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New World Thorndon staff say life in the Wellington supermarket is stressful. (Photo: Getty Images; additional design by Tina Tiller)

BusinessFebruary 22, 2022

Supermarket staff on serving protesters: ‘It’s scary … I just don’t want to go in there’

New World
New World Thorndon staff say life in the Wellington supermarket is stressful. (Photo: Getty Images; additional design by Tina Tiller)

As maskless, likely unvaccinated protesters swarm their store, New World Thorndon staff say they’re scared and not being supported by management.

A few days after the parliamentary protests began, Carrie* arrived at New World Thorndon to begin her work day. Once there, she was given the task of door duty, whereby staff stand at the front entrance and check customers adhere to the store’s Covid-19 policies. She’s young, employed part-time, is immunosuppressed and suffers from asthma. Getting Covid-19 would not be good for her. “I’m likely to be hospitalised if I get it,” she says.

Yet, with the supermarket just a five-minute walk from the Beehive, protesters gathered at parliament have quickly become regulars, using their nearest supermarket to stock up on supplies and alcohol. With omicron case numbers rising, working door duty puts Carrie in close proximity to unmasked, potentially unvaccinated people. “It’s nerve-racking,” she says. “I’m not the most anxious person [but] this definitely makes me anxious.”

Tension has been high at Thorndon New World since the protests began two weeks ago. Two staff members with customer-facing roles told The Spinoff protesters arrive at the supermarket to shop in groups of three or more, and can be loud and aggressive. Anger also comes from masked customers who want to know why unmasked protesters are being allowed to shop alongside them. Shoppers confront staff and each other, at checkouts and in the aisles, debating mask rules, vaccine statuses and exemptions.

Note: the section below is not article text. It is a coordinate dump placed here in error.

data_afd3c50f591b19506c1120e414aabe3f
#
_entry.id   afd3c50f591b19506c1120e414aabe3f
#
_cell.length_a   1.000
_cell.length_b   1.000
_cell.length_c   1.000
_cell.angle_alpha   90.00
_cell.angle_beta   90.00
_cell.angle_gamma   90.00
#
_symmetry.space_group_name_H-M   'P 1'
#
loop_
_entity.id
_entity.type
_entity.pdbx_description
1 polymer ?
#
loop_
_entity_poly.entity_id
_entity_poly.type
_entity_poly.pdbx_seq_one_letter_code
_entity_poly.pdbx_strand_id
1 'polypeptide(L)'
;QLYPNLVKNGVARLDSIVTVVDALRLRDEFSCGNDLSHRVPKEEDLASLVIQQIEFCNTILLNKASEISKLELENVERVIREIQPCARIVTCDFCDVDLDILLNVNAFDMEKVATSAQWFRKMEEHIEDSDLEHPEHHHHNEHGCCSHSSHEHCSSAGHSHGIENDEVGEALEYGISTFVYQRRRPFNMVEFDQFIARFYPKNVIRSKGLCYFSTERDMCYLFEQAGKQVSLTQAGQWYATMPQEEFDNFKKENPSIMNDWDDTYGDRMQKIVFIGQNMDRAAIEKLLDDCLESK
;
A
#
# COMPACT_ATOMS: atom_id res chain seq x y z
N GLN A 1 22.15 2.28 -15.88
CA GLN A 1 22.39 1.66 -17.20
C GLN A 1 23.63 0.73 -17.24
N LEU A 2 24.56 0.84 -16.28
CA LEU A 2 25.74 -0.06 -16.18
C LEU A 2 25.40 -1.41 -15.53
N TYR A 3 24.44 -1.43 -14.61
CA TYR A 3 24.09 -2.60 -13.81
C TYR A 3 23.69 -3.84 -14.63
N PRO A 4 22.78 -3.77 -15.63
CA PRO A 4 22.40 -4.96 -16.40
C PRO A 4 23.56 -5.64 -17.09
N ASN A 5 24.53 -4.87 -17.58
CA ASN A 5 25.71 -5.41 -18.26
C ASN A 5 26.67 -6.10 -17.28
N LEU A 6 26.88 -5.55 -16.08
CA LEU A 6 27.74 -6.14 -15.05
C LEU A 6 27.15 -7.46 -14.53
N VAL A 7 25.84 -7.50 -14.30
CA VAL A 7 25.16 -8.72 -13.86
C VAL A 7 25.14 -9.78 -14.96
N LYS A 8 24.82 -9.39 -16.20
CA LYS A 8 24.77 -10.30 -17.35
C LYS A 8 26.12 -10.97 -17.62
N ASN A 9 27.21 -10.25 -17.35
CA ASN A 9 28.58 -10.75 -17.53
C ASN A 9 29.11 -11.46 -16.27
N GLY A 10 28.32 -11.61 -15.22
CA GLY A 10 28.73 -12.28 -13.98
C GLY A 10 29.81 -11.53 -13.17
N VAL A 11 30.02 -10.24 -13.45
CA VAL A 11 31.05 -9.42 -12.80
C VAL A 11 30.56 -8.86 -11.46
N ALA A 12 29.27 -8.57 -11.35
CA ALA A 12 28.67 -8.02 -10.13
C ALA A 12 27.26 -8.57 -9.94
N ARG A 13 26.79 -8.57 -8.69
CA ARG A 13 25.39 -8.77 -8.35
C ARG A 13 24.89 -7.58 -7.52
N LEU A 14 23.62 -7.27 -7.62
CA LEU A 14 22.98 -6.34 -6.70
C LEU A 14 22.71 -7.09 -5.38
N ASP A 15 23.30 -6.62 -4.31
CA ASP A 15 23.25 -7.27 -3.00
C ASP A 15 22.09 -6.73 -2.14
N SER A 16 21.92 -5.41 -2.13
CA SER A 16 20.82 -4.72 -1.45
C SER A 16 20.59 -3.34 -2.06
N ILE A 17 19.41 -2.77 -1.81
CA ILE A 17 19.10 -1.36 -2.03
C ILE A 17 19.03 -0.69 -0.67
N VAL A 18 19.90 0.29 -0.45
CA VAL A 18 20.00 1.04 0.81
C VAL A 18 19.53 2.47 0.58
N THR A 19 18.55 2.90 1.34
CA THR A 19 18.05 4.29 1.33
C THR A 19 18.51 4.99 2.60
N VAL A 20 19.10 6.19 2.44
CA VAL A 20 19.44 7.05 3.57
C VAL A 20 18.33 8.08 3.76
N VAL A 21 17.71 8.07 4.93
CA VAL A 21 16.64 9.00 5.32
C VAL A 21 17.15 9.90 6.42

Confusion over the rules hasn’t been cleared up by store management, those staff members claim. Both say communication has been lacking. For Carrie, it affects her ability to do her job. “I had no idea whether or not I was supposed to force people to wear masks, or force them to show me an exemption, because I’ve heard so many different things,” she says. “When I did ask someone for an exemption and they got angry at me, the workplace was like, ‘Yeah, you weren’t meant to ask them that, you’re not meant to press on about it.’”

New World Thorndown is a few hundred metres up the road from parliament (Photo: Google Streetv View)

Emma Wooster, Foodstuffs’ Corporate Affairs Manager, called it a “horrible and stressful situation”. In a statement, she said store’s management were doing “absolutely everything within their control” to manage recent escalations in abuse. “While the full-time security on the door at New World Thorndon are present at all times and doing all within their control, it’s still distressing for our team members and regular customers to witness, or be around this unacceptable behaviour.”

Wooster said denying protesters entry to the store was against Ministry of Health guidelines. “One of the biggest challenges is our teams, or external security staff, can ask customers if they’re able to wear a mask, but in line with MoH guidelines we have to accept claimed exemptions at face value without verification,” she said. “We absolutely accept there are some customers who’re legitimately exempt, and they need to shop safely too. ”

Despite the presence of security, Carrie says any staff member can be asked to have a turn on the door. She remembers a conversation with two co-workers, aged 16 and 17, who told her: “I don’t like being put on the door. It’s scary.” Without advice from management, Carrie says she’s developed her own techniques to de-escalate interactions with protesters angry at being asked to wear a mask. “I don’t give into it. I don’t feed into it. I calmly talk to them. I try not to let people know I’m against the protests because it’s not worth it. You don’t know when you give your opinion if they’re going to flip out on you.”